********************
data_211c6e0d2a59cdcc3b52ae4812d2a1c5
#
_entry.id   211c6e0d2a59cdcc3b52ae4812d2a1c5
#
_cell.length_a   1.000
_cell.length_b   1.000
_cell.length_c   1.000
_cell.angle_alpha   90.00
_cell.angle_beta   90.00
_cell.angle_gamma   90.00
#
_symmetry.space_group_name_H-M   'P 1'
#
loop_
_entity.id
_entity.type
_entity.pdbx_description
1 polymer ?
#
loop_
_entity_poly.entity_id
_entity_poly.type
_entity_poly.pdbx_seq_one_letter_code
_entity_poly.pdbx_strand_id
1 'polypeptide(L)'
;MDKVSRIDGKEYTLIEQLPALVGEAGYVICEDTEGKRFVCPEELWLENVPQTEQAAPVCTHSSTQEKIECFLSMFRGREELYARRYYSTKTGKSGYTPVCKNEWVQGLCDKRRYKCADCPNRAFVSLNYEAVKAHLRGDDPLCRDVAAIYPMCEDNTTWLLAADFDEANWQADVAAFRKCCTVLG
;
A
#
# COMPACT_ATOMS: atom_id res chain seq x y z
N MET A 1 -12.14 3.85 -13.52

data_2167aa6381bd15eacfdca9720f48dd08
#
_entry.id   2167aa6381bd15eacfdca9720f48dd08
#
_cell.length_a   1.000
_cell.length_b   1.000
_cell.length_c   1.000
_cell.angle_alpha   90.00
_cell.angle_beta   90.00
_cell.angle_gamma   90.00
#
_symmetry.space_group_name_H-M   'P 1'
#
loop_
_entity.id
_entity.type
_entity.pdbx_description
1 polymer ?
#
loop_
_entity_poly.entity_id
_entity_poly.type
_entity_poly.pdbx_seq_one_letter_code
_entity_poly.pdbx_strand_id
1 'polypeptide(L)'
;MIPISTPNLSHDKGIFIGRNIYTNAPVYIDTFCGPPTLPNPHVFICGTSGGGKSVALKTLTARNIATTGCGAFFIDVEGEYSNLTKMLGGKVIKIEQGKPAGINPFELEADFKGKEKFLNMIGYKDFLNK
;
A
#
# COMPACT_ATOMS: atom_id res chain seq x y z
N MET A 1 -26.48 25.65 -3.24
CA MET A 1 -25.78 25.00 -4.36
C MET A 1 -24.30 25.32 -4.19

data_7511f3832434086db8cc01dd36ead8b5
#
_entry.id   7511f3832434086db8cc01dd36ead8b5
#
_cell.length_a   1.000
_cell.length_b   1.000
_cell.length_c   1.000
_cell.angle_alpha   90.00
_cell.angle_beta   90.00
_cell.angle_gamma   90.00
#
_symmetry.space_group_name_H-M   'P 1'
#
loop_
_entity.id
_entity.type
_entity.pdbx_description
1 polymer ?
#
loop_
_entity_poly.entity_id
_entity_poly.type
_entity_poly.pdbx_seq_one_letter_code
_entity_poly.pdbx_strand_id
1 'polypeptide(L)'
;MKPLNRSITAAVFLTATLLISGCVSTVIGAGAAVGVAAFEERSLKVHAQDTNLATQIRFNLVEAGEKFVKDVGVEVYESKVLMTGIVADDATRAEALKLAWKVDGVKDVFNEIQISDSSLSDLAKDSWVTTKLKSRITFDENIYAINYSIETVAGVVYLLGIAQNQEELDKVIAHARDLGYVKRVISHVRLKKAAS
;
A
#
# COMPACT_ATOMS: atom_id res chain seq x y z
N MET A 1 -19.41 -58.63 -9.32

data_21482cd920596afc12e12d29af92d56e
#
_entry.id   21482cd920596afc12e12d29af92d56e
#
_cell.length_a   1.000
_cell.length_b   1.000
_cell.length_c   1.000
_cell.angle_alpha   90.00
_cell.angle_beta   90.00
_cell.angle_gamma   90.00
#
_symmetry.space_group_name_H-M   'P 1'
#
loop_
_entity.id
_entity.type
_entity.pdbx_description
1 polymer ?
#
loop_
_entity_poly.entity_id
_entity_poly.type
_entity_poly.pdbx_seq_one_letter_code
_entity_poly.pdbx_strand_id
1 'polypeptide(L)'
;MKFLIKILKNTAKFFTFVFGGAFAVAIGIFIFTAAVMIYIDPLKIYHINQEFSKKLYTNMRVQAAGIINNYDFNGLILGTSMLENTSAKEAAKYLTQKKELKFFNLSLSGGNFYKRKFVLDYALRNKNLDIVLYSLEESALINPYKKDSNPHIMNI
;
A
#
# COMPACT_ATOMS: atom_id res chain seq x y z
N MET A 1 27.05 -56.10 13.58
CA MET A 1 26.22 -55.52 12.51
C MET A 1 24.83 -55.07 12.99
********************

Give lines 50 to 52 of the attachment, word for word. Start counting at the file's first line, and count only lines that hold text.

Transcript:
#
loop_
_entity_poly.entity_id